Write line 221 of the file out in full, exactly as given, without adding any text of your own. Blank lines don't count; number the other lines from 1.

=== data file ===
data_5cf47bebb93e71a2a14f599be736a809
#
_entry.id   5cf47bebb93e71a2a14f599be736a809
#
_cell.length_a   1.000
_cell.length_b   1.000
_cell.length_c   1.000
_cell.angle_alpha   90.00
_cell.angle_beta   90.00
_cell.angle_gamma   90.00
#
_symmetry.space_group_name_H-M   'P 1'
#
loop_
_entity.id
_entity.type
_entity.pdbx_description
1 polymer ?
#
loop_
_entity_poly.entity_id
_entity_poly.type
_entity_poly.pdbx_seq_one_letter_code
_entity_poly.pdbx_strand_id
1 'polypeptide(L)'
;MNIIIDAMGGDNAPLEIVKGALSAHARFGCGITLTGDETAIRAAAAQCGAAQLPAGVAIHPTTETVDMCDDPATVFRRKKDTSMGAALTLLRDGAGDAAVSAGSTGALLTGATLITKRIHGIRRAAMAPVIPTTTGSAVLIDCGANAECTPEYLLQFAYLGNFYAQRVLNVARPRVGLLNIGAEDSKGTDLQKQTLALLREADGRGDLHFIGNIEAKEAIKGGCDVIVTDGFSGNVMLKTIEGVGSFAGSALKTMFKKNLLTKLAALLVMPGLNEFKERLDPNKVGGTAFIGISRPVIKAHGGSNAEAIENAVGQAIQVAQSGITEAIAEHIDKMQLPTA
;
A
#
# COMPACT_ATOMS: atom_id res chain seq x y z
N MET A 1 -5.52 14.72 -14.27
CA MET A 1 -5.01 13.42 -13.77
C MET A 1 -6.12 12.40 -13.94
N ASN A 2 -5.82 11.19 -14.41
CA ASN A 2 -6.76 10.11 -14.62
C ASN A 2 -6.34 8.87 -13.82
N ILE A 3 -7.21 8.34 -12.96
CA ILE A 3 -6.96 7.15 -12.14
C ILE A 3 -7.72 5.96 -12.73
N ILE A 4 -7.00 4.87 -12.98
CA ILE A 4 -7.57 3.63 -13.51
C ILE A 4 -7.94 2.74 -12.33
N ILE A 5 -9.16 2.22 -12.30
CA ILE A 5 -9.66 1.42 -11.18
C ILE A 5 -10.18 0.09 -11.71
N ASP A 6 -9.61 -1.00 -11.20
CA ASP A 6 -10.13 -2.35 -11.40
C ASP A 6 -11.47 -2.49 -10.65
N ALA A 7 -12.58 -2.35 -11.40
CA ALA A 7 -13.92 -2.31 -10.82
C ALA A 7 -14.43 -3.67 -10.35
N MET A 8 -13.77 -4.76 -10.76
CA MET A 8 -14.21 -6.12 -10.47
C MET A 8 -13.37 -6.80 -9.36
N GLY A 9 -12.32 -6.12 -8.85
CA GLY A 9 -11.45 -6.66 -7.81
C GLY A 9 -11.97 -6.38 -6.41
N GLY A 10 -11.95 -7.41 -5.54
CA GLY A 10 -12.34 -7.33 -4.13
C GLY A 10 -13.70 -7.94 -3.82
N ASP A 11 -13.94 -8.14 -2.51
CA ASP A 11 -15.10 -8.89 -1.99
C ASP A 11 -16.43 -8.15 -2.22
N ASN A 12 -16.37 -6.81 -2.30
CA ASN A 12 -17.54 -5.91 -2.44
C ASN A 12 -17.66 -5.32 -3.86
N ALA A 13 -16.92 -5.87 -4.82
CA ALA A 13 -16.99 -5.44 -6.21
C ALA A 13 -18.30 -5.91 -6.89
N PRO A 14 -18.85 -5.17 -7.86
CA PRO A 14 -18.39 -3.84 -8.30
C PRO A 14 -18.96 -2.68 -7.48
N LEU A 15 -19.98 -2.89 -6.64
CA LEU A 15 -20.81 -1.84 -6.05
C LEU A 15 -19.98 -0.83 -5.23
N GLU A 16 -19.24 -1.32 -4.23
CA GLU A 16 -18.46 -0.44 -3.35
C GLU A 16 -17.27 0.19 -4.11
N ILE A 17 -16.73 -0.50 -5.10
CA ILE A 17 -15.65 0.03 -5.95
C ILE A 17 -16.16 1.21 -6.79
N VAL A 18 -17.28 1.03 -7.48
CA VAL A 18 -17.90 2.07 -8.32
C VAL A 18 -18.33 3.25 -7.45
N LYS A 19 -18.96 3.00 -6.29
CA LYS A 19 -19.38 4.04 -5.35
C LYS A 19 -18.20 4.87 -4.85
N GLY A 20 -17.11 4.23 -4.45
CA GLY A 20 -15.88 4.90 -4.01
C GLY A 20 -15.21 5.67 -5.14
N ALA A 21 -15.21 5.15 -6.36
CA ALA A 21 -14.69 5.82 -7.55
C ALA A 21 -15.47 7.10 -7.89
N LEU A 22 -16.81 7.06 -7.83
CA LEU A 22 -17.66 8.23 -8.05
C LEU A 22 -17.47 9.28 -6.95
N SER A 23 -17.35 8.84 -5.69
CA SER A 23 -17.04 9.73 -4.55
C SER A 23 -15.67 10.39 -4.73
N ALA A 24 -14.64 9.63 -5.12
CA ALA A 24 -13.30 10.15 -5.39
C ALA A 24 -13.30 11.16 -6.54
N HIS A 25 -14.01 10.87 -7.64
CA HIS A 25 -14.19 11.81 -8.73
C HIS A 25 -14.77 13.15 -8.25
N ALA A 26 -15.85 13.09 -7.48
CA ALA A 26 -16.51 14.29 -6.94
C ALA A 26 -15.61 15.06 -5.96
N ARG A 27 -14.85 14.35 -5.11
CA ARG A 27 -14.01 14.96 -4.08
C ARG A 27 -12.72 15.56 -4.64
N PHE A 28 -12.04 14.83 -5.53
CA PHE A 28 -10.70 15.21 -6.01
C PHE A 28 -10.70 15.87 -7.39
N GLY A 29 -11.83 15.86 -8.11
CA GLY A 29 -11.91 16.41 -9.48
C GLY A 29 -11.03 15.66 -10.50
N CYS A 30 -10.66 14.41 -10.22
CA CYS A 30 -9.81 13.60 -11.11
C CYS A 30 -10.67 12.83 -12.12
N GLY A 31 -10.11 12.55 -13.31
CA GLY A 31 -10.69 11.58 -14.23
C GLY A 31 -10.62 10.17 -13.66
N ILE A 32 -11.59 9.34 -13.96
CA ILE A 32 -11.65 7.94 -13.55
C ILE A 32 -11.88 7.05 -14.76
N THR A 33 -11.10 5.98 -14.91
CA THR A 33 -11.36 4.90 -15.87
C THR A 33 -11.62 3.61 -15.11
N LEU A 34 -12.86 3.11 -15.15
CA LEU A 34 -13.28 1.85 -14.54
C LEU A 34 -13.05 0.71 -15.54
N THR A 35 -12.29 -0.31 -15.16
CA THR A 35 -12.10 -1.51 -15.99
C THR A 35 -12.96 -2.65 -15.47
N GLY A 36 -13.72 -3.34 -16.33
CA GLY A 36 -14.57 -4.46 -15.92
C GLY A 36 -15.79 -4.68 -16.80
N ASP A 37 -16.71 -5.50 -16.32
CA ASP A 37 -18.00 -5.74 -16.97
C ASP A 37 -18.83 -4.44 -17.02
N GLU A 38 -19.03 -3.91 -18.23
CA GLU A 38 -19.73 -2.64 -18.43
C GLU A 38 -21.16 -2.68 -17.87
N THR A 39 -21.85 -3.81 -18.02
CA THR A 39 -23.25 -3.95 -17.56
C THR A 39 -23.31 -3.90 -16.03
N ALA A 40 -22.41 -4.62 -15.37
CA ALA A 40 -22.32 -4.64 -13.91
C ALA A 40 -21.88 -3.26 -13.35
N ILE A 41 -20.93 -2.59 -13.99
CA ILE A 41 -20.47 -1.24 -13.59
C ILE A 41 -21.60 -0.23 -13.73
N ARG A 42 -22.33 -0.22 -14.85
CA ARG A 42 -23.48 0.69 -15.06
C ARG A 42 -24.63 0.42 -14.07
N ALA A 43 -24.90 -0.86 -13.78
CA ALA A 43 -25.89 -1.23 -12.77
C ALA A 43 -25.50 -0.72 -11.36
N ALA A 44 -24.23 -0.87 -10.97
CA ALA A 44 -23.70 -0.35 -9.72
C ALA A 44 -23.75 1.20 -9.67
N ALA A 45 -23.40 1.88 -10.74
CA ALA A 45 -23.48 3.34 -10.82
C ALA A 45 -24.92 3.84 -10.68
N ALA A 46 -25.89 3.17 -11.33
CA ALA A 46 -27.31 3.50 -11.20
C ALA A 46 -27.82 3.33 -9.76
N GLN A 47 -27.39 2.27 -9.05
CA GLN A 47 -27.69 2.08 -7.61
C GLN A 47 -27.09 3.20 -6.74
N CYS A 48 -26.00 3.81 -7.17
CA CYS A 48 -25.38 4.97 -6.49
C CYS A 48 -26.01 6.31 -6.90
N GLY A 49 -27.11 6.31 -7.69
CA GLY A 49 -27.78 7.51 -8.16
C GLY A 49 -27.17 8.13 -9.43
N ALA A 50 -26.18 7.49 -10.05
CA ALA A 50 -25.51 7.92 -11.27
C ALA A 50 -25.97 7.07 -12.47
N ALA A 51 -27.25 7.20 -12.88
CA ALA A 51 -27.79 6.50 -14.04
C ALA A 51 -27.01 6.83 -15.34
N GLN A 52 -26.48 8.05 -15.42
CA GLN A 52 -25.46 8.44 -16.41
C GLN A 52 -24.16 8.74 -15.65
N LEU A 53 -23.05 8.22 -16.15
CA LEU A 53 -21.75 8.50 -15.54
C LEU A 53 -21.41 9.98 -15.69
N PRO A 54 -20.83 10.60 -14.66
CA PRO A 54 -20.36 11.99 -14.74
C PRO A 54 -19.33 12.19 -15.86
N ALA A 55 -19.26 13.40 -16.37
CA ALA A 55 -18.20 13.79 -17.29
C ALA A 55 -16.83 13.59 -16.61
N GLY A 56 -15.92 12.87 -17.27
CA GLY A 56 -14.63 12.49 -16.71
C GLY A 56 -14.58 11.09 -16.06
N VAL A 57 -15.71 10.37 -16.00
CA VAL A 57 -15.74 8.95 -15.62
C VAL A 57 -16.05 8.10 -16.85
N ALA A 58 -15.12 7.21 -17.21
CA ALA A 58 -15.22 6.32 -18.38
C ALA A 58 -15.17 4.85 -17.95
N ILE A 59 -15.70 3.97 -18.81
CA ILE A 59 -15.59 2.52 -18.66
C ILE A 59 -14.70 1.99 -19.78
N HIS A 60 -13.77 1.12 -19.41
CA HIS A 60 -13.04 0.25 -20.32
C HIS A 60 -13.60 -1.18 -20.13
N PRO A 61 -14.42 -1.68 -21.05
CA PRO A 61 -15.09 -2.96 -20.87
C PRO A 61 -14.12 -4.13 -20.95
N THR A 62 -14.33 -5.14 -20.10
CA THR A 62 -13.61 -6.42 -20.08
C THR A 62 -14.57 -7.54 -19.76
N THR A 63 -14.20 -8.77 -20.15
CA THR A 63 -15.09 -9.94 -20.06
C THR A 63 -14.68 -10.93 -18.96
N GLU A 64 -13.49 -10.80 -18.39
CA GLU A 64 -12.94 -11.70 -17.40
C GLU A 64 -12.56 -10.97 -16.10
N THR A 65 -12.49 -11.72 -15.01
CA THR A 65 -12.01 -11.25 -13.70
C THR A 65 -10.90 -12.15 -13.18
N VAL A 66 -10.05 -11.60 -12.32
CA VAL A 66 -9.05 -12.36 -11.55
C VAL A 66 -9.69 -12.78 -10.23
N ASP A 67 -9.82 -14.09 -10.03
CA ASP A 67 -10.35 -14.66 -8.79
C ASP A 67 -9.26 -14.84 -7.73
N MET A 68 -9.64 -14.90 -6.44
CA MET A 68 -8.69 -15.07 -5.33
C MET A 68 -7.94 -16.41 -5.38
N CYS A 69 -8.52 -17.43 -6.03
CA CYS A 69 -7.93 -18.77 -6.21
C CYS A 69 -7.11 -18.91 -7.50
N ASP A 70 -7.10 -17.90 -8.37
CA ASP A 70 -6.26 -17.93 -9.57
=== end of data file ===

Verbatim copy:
CA GLU A 64 -12.94 -11.70 -17.40